We first met Dr. Guillermo Ridel last year when we traveled with then-Galveston Mayor Lyda Ann Thomas for a conference in hurricane preparedness. Dr. Ridel is director of the Latin-American Center for Medicine for Disasters.
The Cuban government would not grant interviews or allow us inside. However, Dr. Ridel today was free to speak about what the believes Galveston can learn from Cuba.
"What I think Galveston could learn how to be with the community, I think it's important to work with the human resource... to help reduce the mortality," Dr. Ridel explained.
Cuban hurricane evacuation is mandatory and involves the army to mobilize citizens and secure property. Unheard of here, yet local elected officials recently returned from Cuba to attend this year's conference and say the Cuban system has some positive aspects.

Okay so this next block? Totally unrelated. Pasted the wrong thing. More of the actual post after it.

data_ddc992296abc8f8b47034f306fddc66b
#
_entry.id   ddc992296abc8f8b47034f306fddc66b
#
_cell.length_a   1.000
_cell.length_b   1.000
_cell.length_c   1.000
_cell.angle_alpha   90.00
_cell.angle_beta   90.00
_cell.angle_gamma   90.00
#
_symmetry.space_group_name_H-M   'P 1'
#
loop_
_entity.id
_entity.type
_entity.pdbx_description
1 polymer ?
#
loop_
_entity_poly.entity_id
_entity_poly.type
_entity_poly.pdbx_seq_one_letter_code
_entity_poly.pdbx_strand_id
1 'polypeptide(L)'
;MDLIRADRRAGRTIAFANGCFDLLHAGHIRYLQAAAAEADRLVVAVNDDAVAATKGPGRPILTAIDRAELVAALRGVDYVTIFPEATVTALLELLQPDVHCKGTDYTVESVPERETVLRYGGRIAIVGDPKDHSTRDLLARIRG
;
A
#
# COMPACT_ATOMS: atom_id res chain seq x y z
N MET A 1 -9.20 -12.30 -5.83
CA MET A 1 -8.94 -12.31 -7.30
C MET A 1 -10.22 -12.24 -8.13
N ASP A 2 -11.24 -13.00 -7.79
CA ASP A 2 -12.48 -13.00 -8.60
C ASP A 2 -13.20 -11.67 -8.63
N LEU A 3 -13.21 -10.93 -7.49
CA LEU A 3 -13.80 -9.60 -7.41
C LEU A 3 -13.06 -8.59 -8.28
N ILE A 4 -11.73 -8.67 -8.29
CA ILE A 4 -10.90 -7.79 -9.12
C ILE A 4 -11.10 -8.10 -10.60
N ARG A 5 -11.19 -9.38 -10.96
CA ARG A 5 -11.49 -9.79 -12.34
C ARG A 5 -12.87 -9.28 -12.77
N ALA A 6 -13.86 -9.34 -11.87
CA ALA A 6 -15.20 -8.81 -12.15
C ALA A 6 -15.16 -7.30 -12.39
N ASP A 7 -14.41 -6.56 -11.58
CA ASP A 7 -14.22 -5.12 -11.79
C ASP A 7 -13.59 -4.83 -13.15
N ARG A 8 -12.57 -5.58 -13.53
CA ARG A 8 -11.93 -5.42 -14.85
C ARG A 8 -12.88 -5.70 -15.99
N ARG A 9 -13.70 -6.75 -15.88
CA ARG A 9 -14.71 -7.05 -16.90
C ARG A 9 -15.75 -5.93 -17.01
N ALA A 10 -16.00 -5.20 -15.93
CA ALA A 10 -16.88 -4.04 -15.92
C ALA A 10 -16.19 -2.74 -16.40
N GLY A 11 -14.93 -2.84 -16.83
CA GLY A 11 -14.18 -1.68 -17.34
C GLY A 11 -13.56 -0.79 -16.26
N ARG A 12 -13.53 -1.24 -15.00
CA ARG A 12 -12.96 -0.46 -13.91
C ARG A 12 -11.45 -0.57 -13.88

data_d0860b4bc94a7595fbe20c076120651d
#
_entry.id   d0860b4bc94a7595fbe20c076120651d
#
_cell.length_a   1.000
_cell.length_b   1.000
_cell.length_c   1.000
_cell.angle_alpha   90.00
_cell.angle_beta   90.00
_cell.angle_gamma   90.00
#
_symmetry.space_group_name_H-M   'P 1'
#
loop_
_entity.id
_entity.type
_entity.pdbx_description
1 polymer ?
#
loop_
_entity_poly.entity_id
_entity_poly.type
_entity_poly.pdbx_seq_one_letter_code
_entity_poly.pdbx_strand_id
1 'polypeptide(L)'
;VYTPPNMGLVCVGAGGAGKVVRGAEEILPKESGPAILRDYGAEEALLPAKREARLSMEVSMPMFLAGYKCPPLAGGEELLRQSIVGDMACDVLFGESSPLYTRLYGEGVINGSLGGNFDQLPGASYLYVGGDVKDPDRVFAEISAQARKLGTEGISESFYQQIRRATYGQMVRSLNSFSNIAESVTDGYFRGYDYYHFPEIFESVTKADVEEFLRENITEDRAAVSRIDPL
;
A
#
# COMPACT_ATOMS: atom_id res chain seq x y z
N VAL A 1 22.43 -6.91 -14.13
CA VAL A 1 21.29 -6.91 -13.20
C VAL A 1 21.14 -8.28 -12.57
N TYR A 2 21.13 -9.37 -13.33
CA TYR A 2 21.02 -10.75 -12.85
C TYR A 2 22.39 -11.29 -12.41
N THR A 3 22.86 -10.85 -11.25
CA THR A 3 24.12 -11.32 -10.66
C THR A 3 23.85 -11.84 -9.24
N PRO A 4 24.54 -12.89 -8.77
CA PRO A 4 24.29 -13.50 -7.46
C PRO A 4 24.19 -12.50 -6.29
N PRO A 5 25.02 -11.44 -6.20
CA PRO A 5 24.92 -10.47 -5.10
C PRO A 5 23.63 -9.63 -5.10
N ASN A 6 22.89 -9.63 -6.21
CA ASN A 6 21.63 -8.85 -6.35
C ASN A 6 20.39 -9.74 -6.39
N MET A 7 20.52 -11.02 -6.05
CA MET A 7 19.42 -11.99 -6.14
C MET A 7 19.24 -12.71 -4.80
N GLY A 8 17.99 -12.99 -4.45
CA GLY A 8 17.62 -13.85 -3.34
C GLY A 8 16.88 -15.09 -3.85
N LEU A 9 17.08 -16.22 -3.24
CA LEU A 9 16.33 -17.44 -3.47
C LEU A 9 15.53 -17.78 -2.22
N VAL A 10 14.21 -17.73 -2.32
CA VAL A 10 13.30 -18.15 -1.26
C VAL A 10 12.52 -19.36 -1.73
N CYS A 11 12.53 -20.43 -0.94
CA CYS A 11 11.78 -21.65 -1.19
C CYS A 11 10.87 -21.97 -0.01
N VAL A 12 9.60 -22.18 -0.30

Texas State Senator Mario Gallegos said, "What they offered us when we went over there is how they streamlined and map their people out and count their people, almost by the head, where they are."
Gallegos also is the chairman of the state's hurricane preparedness committee.Meanwhile, some ideas taken from the conference can be taken and applied locally. The city of Galveston already has a voluntary registry for citizens so when it does come time for an evacuation, they can know where the residents are and what kind of special needs they require.